[0026] It may be appreciated that the present disclosure is not limited in its application to the details of construction and the arrangement of components set forth in the following description or illustrated in the drawings. The embodiments herein may be capable of other embodiments and of being practiced or of being carried out in various ways. Also, it may be appreciated that the phraseology and terminology used herein is for the purpose of description and should not be regarded as limiting as such may be understood by one of skill in the art.

[0027] As noted above, the present disclosure relates to aligned polymers including bonded substrates. The aligned polymers containing bonded substrates may include those polymers capable of alignment in an electric field and preferably involve polypeptides and proteins such as collagen. The bonded substrates may include any chemical compound or structure capable of bonding to the electrochemically aligned polymeric material. In the case of a structure, such as nanoparticles or nanotubes, such may be functionalized to bond to the polymeric material which polymer material, as noted, may then be electrochemically aligned.

[0028] The polymer alignment noted herein may be preferably achieved according to electrochemical methods and reference is again made to WO2009/073548. More generally, the alignment may be achieved by providing an aqueous (e.g. distilled water) solution of polymer capable of alignment (e.g. a protein such as collagen), placing the solution into an electrochemical cell wherein the solution is in contact with at least one electrode, applying an electric field wherein the current density is 0.3 A/m.sup.2 to about 34 A/m.sup.2 and generating a pH gradient in the solution, wherein the polymer positions at the isoelectric point of the polymer in the solution. The isoelectric point (pI), sometimes abbreviated to IEP, is the pH at which a particular polymer carries no net electrical charge. The amount of polymer in the solution may be in the range of 0.5 mg/ml to 6 mg/ml, the electric field strength may be 100 V/m to 30 KV/m, the voltage applied to the electrochemical cell may be at least 1.2 V, one electrode may be tubular, the at least one electrode may be two linear electrodes, the electrodes may be parallel line electrodes, the at least one electrode may be in the form of a ring, the electrodes may be in the form of plates, the at least one electrode may be formed from carbon, stainless steel, gold plated metals, Mg alloy, platinum, any other conductive electrodes or combinations thereof.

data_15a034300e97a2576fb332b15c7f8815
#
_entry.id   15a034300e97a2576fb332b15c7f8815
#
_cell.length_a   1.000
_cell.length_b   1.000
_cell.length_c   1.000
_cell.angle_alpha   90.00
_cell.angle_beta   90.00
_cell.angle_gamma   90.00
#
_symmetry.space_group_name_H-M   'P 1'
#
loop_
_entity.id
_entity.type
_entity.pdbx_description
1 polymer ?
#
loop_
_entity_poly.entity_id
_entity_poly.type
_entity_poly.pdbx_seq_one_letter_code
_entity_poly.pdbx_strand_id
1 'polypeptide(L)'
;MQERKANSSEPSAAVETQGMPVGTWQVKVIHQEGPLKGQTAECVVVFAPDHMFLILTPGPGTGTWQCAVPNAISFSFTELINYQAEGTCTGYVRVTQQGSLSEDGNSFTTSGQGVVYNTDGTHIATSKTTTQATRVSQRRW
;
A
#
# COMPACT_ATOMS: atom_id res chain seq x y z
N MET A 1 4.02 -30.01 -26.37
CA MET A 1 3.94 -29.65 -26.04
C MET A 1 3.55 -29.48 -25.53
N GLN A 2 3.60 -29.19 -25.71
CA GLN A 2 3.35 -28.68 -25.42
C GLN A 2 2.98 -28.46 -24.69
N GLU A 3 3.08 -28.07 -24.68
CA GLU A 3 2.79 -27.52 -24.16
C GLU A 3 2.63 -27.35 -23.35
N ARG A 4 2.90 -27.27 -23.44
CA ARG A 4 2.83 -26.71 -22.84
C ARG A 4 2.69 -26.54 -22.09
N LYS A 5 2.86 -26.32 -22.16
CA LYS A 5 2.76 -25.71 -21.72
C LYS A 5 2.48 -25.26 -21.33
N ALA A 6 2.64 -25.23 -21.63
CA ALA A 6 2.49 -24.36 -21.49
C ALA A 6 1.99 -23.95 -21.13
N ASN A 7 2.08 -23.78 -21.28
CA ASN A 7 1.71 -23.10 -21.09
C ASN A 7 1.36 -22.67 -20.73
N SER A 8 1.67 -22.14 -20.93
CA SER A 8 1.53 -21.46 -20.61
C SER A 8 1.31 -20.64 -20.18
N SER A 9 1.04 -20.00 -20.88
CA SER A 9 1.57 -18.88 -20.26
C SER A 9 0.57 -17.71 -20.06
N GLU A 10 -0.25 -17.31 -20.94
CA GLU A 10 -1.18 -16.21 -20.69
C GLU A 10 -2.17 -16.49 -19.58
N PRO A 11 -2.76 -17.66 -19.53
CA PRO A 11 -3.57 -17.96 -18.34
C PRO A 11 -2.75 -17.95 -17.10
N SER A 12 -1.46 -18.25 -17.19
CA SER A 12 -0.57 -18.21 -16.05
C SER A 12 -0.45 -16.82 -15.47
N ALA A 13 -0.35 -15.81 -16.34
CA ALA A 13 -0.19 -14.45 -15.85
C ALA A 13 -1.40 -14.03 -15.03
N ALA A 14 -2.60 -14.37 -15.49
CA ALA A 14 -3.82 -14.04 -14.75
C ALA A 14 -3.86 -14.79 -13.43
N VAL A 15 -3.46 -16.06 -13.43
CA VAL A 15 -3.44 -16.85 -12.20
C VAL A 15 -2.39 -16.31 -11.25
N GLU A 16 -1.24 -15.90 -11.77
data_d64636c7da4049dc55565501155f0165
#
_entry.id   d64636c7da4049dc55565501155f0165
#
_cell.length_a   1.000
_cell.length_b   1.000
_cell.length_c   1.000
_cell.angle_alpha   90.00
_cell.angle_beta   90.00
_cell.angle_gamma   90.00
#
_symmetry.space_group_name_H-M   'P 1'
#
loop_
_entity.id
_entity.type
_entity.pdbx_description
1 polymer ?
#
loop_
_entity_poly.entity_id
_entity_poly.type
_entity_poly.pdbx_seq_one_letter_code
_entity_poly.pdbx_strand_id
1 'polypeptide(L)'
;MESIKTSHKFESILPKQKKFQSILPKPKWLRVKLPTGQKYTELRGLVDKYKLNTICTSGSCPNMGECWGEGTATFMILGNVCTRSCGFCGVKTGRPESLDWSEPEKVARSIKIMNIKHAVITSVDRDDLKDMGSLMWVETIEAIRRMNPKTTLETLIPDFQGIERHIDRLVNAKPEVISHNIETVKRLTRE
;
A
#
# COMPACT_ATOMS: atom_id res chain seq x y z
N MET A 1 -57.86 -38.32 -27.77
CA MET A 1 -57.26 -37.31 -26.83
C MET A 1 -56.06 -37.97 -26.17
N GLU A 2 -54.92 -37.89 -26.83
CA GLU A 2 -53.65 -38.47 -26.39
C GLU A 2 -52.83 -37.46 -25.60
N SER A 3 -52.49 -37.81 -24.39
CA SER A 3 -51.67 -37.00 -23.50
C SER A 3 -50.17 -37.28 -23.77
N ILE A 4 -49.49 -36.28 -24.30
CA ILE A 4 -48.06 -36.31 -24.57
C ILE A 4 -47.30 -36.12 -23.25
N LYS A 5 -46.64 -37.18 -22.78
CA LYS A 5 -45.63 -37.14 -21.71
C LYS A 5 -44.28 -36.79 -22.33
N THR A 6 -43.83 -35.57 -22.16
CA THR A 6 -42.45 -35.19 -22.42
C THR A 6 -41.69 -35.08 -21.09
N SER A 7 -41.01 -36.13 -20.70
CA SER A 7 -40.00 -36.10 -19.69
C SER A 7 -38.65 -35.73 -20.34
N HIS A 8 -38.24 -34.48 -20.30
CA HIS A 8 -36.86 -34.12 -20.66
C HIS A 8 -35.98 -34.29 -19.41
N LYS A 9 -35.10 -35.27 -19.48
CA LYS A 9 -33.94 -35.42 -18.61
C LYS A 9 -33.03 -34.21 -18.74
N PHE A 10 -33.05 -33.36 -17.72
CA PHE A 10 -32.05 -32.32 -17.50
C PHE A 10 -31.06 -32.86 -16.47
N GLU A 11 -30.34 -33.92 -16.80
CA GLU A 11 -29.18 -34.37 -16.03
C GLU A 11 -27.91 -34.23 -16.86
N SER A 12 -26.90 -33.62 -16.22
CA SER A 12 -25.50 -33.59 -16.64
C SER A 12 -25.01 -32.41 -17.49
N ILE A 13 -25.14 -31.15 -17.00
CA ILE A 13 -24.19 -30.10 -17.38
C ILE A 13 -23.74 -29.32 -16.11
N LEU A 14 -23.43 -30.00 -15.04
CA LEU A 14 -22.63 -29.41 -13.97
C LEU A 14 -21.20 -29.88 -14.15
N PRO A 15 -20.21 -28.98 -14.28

[0029] An apparatus for aligning polymer molecules including bonded substrates is also disclosed herein, and may include a first electrode and a second electrode each in contact with a substrate, the first electrode and second electrode having a gap therebetween configured to receive the polymer solution, a moisture chamber having the substrate, the first electrode and the second electrode position therein, and a power supply electrically connected to the first electrode, the power supply configured to supply a voltage to the first electrode and the second electrode to create an electric field in the gap such that each polymer molecule received in the gap is aligned along its respective isoelectric point.

[0030] The apparatus may further include a resistive element connected to the power supply and one of the first and second electrodes, the substrate may be formed of glass, plastic, ceramic, metal or combinations thereof, the power supply may be a dc or ac power supply, the first electrode and second electrode may comprise a wire or plate or tube, the first electrode may be tubular and the second electrode may be positioned within the first electrode and extend along the longitudinal axis of the first electrode, the first electrode may comprise a loops and the second electrode may be positioned within such loop, the first and second electrodes may be formed from materials selected from the group consisting of carbon, stainless steel, gold, gold plated metals and platinum or any other conductive electrodes.